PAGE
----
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Full text of "Souvenir of Louisville"

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LOUISVILLE 



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LOUISVILLE, sometimes known as the "Falls City," is the largest city in 
Kentucky and lies on a level plain extending for six miles along the Ohio River. 
It was founded by Colonel George Rogers Clark in 1778, and named in honor of King 
Louis XVI, of France. It received its city charter in 1828, when its population was about 
10,000. In March, 1890, it was visited by a terrific tornado, which swept through the heart of 
the city with a width of from 600 to 800 feet, levelling almost everything that stood in its way, destroy- 
ing property to the value of three millions and killing seventy-six persons. 

Since the Civil War, Louisville has rapidly grown in importance as one of the chief gateways of the 
Southwest, and its trade, both by river and rail, is very large, the value of its manufactures in 1902 having 
been forty-six millions five hundred thousand dollars. It is one of the largest tobacco markets in the world 
and handles one-third of the tobacco raised in the United States. Its sales of Kentucky whiskey are also 
extensive. Its other important industries are pork-packing, brewing, and the making of iron, farm-wagons, 
ploughs, cement, leather, and cast-iron gas and water pipes. 

Among the prominent buildings may be mentioned the Custom House, the Court House, the City Hall, 
with its square clock-tower, and the University of Louisville. The Polytechnic Society of Kentucky, in 
Fourth Street, contains 50,000 volumes, an art gallery, and a museum, including the Troost Collection of 
Minerals. The Farmers' Tobacco Warehouse, in Main Street, has a storage capacity of nearly seven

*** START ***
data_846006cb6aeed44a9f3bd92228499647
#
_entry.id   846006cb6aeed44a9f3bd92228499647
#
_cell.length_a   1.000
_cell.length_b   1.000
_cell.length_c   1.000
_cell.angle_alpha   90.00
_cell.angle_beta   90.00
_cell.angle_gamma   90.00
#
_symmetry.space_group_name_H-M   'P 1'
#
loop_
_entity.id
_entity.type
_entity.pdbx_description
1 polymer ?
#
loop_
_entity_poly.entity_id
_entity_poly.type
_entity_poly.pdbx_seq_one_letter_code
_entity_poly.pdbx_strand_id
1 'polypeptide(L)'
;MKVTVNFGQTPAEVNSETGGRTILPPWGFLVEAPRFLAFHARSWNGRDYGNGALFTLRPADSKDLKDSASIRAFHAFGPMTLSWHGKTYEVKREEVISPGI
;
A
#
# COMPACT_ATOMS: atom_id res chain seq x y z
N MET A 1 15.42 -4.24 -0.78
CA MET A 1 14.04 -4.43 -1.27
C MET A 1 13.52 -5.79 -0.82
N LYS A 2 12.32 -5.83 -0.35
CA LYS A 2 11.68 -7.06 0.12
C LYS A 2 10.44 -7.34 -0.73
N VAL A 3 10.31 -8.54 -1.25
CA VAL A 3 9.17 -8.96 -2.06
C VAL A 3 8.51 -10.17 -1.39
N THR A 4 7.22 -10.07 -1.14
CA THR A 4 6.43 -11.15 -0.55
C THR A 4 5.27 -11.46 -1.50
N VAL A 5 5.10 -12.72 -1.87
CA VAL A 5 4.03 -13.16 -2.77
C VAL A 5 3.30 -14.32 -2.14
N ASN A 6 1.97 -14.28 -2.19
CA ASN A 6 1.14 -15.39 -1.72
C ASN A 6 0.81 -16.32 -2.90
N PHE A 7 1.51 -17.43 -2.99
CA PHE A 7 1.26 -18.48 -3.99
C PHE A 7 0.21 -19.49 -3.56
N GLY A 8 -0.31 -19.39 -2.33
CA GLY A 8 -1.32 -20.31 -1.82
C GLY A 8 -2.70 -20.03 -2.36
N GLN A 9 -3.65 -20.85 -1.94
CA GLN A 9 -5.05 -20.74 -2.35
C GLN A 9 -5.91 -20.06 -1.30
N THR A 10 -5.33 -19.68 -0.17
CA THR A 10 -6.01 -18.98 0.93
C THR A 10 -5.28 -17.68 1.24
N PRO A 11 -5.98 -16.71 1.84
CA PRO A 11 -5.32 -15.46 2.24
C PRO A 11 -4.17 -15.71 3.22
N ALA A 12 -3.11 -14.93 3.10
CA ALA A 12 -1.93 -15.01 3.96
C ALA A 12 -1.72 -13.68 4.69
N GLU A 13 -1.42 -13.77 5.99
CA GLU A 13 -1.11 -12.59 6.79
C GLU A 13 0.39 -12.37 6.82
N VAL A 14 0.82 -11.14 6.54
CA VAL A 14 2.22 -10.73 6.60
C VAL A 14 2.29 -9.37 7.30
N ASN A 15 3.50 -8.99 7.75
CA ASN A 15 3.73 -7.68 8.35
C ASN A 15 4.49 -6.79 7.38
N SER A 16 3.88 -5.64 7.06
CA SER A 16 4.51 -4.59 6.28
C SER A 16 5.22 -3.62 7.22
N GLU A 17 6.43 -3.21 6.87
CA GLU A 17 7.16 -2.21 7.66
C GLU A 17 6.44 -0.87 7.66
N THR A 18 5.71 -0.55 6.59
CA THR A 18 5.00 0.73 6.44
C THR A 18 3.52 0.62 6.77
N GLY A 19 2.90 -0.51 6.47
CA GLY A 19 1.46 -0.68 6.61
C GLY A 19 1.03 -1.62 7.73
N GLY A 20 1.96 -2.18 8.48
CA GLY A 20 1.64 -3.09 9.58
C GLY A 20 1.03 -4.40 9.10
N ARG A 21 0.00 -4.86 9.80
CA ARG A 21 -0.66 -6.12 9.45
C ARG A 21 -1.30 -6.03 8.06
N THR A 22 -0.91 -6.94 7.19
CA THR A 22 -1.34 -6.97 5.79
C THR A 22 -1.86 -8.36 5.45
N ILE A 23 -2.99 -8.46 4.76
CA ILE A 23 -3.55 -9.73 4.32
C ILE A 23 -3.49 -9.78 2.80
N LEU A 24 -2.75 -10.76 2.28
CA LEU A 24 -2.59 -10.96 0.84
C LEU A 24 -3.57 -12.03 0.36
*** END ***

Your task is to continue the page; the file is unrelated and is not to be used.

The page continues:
thousand hogsheads and sells about thirty million pounds of leaf tobacco yearly. 

One of the most interesting and beautiful parts of Louisville is the Cave Hill Cemetery, which lies on 
the eastern margin of the city and is very prettily laid out. The high grounds in it command most exten- 
sive views. Among the monuments in the cemetery is one to the family of George Keats, the younger 
brother of the poet, who emigrated to the United States in 181 8 and died in Louisville in 1842. 
The present population of Louisville is over two hundred thousand. 



PUBLISHED EXCLUSIVELY FOR 
F. M. KIRBY & CO. LOUISVILLE, KY. 




THE COURT HOUSE 



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STATUE OF THOMAS JEFFERSON 




STATUE OF HENRY CLAY 



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THE CITY HALL 



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THE CUSTOM HOUSE 



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THE CUSTOM HOUSE 



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BOARD OF TRADE BUILDING 




TODD BUILDING 




THE UNION STATION 




LOUISVILLE MEDICAL COLLEGE 




FOURTH AVENUE BETWEEN GREEN AND WALNUT STREETS 




MAIN STREET WEST FROM THIRD 




THE MASONIC THEATRE 




THE LOUISVILLE HOTEL 




ON THE LEVEE 




FOURTH AVENUE BETWEEN CHESTNUT STREET AND BROADWAY 




THE PENDENNIS CLUB 



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THE FIRST CHRISTIAN CHURCH 




ENTRANCE TO CAVE HILL CEMETERY 



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CHRIST CHURCH CATHEDRAL 








THE TAYLOR MONUMENT 



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THE CONFEDERATE MONUMENT, PARK PLACE 




CONFEDERATE SOLDIERS' HOME 







ST. ANTHONY'S HOSPITAL 




THE NORTON INFIRMARY 




THE INSTITUTE FOR THE BLIND 







FOUNTAIN IN CHEROKEE PARK 



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GRAND STAND OF THE LOUISVILLE JOCKEY CLUB 




THE RESERVOIR 




CANAL LOCKS 




THE BATHING BEACH, WESTERN PARK 







THE BIG FOUR BRIDGE